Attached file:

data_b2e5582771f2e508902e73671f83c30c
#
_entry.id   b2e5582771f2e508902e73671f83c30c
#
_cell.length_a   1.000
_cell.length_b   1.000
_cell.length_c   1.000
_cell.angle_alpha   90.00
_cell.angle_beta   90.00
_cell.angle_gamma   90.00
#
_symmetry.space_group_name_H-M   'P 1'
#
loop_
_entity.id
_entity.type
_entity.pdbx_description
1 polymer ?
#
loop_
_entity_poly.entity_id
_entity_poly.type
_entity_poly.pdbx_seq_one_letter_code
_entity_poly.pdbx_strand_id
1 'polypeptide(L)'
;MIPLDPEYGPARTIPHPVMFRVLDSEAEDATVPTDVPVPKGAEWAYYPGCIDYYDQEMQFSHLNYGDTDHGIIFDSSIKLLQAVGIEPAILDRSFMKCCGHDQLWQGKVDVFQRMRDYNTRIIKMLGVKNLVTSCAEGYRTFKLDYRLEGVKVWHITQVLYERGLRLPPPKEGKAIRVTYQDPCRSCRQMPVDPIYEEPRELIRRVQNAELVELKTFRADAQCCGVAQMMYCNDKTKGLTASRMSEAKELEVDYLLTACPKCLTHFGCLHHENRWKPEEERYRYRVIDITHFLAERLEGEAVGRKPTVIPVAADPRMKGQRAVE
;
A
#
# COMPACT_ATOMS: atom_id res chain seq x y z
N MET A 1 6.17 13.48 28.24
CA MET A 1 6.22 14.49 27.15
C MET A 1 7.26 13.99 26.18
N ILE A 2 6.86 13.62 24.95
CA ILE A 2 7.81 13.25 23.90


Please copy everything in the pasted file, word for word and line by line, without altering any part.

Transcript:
data_b2e5582771f2e508902e73671f83c30c
#
_entry.id   b2e5582771f2e508902e73671f83c30c
#
_cell.length_a   1.000
_cell.length_b   1.000
_cell.length_c   1.000
_cell.angle_alpha   90.00
_cell.angle_beta   90.00
_cell.angle_gamma   90.00
#
_symmetry.space_group_name_H-M   'P 1'
#
loop_
_entity.id
_entity.type
_entity.pdbx_description
1 polymer ?
#
loop_
_entity_poly.entity_id
_entity_poly.type
_entity_poly.pdbx_seq_one_letter_code
_entity_poly.pdbx_strand_id
1 'polypeptide(L)'
;MIPLDPEYGPARTIPHPVMFRVLDSEAEDATVPTDVPVPKGAEWAYYPGCIDYYDQEMQFSHLNYGDTDHGIIFDSSIKLLQAVGIEPAILDRSFMKCCGHDQLWQGKVDVFQRMRDYNTRIIKMLGVKNLVTSCAEGYRTFKLDYRLEGVKVWHITQVLYERGLRLPPPKEGKAIRVTYQDPCRSCRQMPVDPIYEEPRELIRRVQNAELVELKTFRADAQCCGVAQMMYCNDKTKGLTASRMSEAKELEVDYLLTACPKCLTHFGCLHHENRWKPEEERYRYRVIDITHFLAERLEGEAVGRKPTVIPVAADPRMKGQRAVE
;
A
#
# COMPACT_ATOMS: atom_id res chain seq x y z
N MET A 1 6.17 13.48 28.24
CA MET A 1 6.22 14.49 27.15
C MET A 1 7.26 13.99 26.18
N ILE A 2 6.86 13.62 24.95
CA ILE A 2 7.81 13.25 23.90